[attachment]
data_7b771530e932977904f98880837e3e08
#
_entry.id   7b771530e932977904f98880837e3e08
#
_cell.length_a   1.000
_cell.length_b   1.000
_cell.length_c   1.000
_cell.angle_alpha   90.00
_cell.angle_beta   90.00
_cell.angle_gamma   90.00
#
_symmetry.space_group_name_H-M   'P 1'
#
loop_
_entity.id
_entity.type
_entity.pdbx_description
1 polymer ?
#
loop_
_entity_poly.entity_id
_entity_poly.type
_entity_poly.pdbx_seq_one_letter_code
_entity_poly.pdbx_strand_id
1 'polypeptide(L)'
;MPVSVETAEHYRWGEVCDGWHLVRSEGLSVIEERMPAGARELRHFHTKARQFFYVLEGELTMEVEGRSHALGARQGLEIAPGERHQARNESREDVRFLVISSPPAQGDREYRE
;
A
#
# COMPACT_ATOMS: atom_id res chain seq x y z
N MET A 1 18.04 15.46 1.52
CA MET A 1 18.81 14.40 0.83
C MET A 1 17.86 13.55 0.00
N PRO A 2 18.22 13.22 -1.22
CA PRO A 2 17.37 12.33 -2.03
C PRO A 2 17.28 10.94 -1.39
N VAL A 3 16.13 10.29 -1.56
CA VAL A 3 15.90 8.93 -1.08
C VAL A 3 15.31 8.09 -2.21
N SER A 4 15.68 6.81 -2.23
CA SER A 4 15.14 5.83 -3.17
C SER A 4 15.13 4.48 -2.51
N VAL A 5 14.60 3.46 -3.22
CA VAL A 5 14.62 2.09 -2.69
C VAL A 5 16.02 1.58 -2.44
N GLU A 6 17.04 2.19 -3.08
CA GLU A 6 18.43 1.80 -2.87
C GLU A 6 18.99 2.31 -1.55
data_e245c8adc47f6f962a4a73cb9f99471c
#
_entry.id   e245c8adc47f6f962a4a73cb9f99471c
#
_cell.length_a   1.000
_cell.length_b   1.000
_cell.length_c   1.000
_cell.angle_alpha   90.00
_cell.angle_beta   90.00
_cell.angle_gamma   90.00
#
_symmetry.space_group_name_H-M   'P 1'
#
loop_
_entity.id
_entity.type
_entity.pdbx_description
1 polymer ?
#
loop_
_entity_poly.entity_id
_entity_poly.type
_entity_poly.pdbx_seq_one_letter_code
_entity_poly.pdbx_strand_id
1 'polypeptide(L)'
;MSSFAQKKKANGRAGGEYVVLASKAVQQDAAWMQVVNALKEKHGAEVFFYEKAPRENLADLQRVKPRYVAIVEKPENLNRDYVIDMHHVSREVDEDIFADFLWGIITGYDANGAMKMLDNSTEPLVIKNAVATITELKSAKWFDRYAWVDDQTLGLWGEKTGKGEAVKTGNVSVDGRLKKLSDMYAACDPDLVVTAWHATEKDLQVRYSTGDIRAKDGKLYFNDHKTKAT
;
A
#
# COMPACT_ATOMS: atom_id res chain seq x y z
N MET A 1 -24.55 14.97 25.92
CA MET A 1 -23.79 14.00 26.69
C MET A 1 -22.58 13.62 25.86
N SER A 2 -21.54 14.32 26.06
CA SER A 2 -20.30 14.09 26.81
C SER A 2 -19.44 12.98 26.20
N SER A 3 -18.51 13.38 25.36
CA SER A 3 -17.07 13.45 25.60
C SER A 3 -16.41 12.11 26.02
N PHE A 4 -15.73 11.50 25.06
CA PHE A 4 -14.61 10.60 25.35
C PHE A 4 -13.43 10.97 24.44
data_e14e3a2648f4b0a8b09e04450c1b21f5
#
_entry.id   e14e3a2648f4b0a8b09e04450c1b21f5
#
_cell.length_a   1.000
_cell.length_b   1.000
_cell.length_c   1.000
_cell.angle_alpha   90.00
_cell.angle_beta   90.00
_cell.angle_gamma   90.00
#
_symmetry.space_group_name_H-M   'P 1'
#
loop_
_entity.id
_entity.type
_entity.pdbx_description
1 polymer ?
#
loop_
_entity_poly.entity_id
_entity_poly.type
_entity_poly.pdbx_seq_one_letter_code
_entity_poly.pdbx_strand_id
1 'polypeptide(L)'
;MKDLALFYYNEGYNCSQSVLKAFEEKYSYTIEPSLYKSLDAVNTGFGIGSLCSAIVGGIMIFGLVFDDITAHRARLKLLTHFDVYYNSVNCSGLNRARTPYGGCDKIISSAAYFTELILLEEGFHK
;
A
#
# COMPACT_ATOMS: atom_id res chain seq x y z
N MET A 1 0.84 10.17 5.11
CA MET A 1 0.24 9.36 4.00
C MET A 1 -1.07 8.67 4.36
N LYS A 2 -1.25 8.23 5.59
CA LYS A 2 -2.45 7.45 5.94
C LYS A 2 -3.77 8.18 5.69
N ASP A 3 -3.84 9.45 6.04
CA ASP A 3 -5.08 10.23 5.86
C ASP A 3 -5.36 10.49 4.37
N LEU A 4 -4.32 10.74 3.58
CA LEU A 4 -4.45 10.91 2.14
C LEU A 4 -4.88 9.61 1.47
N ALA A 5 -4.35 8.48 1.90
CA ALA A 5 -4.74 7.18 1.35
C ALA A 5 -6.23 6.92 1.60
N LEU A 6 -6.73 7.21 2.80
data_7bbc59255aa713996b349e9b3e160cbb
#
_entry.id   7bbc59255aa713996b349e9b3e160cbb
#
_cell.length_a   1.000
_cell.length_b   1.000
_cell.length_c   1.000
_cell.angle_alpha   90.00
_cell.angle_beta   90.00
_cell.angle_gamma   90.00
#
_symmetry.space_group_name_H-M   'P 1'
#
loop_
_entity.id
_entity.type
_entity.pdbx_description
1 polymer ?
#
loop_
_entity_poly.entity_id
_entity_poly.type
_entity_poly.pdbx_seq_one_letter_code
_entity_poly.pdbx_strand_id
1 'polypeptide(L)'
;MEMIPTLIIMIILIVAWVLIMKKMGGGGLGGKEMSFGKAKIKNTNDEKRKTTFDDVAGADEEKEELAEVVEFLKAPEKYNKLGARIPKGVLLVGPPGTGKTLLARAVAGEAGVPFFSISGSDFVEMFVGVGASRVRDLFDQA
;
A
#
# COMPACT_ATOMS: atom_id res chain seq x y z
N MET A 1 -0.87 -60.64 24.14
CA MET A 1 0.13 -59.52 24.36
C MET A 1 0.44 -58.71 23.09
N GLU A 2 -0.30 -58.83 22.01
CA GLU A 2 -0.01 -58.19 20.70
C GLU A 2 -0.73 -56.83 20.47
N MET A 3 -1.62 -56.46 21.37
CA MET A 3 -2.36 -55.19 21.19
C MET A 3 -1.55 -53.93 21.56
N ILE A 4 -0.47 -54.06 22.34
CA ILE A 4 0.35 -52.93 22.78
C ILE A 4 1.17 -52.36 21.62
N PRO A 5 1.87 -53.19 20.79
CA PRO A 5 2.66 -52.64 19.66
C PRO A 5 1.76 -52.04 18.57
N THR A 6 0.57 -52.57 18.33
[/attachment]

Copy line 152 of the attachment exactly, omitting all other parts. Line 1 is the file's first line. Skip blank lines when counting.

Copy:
_entity.type